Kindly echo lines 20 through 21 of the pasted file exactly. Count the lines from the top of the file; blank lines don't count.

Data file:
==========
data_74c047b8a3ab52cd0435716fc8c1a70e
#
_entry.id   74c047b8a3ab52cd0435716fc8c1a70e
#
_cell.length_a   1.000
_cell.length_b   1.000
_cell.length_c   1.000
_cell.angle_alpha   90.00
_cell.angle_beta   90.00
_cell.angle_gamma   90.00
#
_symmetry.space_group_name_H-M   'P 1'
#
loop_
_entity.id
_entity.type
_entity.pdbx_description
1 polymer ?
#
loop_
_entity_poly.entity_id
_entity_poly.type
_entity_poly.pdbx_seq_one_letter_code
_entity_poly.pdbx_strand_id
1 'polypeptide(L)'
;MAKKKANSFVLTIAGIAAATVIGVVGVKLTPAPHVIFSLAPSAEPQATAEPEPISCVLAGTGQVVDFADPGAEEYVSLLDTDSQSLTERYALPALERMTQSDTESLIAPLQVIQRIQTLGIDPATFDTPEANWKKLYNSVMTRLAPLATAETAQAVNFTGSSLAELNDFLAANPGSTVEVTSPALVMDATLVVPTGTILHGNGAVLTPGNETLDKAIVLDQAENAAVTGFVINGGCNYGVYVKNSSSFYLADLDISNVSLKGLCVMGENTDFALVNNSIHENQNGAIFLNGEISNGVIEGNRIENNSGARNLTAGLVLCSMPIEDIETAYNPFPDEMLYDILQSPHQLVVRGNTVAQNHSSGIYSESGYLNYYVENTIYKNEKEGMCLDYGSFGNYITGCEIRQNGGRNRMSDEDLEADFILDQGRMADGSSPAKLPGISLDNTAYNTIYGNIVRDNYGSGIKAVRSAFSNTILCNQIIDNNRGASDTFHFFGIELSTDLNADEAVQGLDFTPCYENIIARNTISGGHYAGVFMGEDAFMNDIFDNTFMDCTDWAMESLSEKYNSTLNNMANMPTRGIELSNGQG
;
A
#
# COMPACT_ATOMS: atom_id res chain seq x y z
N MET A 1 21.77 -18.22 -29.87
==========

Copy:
loop_
_entity_poly.entity_id